0:04:22.1 LJJ: So, Scott, how do those numbers work in everyday life. Let’s pretend I’m going to buy a car, and my score is in the low 600s or upper 500s comparatively to the 700. Does that make a difference on what I pay?
0:04:37.0 SD: Yeah, from a lender’s perspective, from our perspective, we look at the score as a risk factor. So, the lower that your score is, the higher the probability or the higher the chance that you won’t be able to make your payments on time on that loan. So, if you have a lower score, it makes your interest rate probably higher, because you’re a little bit riskier of a lender. So, if you have a very high score, your lender looks at that and says, “Oh, this is the kind of person that always pays back every month, no matter what. Absolutely, we’re giving them a loan at our very best rate.” If you don’t have a credit score or if you have had some… On your credit, it could be more difficult. There could be more restrictions. You may not be able to borrow as much money, and you will probably have to pay a higher interest rate on that money to be able to get it.
0:05:28.9 LJJ: So, this truly is as simple as learning what your number is, but then also learning the steps that you can take to improve the number, if that is your focus. Tell us what are those three things, or four things that are the hottest reasons why your score can lower.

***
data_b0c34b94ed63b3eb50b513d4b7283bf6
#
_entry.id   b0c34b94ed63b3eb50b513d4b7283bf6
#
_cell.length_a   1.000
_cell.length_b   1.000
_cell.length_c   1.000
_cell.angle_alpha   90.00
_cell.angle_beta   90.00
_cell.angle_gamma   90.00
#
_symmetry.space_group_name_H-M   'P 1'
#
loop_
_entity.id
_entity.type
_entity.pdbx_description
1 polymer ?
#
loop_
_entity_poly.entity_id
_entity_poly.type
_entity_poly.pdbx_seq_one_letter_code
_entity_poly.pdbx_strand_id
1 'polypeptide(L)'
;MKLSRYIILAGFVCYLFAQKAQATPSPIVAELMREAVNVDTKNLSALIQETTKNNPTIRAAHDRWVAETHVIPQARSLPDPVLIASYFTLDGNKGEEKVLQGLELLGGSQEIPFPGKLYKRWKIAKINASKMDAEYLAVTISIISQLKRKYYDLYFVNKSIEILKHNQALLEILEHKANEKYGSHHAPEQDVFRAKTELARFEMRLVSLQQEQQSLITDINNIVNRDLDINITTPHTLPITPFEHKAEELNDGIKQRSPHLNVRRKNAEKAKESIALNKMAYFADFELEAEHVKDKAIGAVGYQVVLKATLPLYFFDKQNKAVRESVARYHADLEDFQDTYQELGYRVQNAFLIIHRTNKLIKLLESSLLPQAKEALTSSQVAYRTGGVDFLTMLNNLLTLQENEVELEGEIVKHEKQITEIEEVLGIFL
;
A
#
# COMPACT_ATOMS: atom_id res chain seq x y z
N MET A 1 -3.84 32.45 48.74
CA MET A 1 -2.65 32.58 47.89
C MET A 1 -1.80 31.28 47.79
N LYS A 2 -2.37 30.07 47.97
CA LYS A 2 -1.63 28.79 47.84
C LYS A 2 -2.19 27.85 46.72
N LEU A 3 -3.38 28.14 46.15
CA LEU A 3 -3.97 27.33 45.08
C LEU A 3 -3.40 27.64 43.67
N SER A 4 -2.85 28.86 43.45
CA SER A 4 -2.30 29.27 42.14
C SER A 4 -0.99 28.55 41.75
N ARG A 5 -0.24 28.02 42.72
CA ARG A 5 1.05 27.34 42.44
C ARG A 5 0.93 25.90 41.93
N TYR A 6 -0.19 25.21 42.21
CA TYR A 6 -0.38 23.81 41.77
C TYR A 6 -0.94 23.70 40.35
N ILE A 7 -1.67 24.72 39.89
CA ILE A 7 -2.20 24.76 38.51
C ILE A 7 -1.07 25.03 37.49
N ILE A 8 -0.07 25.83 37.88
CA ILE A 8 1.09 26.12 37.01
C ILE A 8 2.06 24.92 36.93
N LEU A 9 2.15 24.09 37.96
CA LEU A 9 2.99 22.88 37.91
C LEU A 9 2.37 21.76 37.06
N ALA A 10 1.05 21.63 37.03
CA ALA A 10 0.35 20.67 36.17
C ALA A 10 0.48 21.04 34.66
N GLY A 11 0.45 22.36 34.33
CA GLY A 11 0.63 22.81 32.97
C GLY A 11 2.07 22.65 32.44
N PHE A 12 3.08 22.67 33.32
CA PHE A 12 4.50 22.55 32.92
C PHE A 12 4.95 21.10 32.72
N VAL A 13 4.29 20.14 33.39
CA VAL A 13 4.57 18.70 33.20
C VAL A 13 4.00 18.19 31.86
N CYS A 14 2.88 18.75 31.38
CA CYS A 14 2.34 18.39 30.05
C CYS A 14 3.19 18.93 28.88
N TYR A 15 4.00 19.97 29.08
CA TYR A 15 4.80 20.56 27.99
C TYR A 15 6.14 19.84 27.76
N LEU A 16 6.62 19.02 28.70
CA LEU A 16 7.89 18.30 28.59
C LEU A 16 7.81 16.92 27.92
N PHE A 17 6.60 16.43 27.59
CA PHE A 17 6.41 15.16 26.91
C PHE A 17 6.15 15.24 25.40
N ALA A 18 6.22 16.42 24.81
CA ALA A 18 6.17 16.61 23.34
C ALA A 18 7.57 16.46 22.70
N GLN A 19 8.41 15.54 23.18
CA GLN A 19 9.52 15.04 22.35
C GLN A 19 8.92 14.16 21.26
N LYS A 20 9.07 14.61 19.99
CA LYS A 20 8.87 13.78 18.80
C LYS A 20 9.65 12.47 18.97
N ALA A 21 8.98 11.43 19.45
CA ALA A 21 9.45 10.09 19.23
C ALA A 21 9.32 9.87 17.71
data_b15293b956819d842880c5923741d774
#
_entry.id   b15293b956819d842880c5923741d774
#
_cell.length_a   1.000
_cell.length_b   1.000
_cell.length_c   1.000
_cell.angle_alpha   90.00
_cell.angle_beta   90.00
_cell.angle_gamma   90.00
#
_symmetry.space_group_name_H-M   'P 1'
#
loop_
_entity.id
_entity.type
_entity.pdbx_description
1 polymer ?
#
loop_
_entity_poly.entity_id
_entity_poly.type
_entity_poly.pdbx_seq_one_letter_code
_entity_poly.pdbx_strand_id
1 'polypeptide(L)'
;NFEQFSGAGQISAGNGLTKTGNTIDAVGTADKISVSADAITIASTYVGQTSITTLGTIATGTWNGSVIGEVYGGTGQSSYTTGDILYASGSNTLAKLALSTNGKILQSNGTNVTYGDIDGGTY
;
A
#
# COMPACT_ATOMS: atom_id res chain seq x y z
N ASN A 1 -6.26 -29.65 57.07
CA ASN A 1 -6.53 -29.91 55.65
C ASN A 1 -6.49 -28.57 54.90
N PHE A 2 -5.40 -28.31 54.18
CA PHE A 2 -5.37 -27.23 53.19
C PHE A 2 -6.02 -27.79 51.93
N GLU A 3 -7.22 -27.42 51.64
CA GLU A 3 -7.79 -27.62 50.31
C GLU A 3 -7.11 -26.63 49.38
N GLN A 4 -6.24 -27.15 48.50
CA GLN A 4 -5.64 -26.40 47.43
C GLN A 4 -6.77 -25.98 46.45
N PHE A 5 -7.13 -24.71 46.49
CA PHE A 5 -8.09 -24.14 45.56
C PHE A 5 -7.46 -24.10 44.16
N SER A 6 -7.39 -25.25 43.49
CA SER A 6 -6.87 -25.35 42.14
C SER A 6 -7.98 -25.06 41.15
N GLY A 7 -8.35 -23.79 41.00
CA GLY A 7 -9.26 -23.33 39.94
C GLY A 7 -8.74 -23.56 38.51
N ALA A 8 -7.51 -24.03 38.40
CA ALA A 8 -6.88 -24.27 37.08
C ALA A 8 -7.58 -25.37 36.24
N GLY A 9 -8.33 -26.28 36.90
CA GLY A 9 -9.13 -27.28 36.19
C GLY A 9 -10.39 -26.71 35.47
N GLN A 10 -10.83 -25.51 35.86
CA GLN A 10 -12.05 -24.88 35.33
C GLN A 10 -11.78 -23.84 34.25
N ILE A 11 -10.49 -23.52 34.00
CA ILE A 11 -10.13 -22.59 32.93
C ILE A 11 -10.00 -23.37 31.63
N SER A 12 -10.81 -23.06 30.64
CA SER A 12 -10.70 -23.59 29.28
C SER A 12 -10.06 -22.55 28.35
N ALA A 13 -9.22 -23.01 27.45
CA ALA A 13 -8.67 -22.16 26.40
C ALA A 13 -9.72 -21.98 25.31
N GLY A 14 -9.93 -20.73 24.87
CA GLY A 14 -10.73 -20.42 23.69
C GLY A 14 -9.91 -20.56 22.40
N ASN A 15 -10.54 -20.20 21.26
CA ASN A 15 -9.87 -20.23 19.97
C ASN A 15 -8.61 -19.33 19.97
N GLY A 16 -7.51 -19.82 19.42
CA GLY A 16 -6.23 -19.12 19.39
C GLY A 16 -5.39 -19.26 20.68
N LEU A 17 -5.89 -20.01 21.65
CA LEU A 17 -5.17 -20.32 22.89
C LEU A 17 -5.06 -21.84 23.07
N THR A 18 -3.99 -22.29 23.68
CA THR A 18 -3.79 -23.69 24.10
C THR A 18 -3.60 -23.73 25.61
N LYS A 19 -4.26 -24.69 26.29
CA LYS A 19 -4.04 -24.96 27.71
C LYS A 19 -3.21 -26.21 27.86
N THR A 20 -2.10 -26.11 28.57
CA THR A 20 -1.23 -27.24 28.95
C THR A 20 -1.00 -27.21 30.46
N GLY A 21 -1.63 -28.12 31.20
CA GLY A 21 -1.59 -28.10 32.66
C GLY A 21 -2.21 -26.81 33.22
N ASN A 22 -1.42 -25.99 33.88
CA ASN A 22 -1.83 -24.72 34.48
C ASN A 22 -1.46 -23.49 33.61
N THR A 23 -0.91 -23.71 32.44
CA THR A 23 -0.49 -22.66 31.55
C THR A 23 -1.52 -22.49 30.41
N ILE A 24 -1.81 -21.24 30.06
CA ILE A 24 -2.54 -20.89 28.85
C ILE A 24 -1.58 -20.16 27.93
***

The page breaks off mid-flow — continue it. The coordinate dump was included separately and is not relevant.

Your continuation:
0:05:51.4 SD: The number one thing, if you’re looking at your score and you go on the 16th, and you log in, like “Oh my score is… ” Whatever it is and you’re like, “I do not want my score to go down.” What you do not want to do is pay a bill late. Paying bills late shows up on your credit report. So, if you paid your October mortgage payment late in November of this year it would say, “Hey, this person made a late payment.” And that will really lower your credit score. So making on-time payments is the number one most important thing that you can do. Secondly is try not to carry a lot of debt. If you have credit cards, try to keep a low balance on them. That helps you in two ways: You don’t have to pay interest on it, and it helps your credit score. And finally, your length of credit history is really important—how long you’ve had credit history. So one of the coolest things is once you can log into this, on the 16th, you can look at all of your trade lines and see which credit card is the oldest one, and you’ll really want to make sure that you keep the card open. So if you have a credit card that you’ve had for 7, 8, 10 years, that length of history really helps bump up your credit score.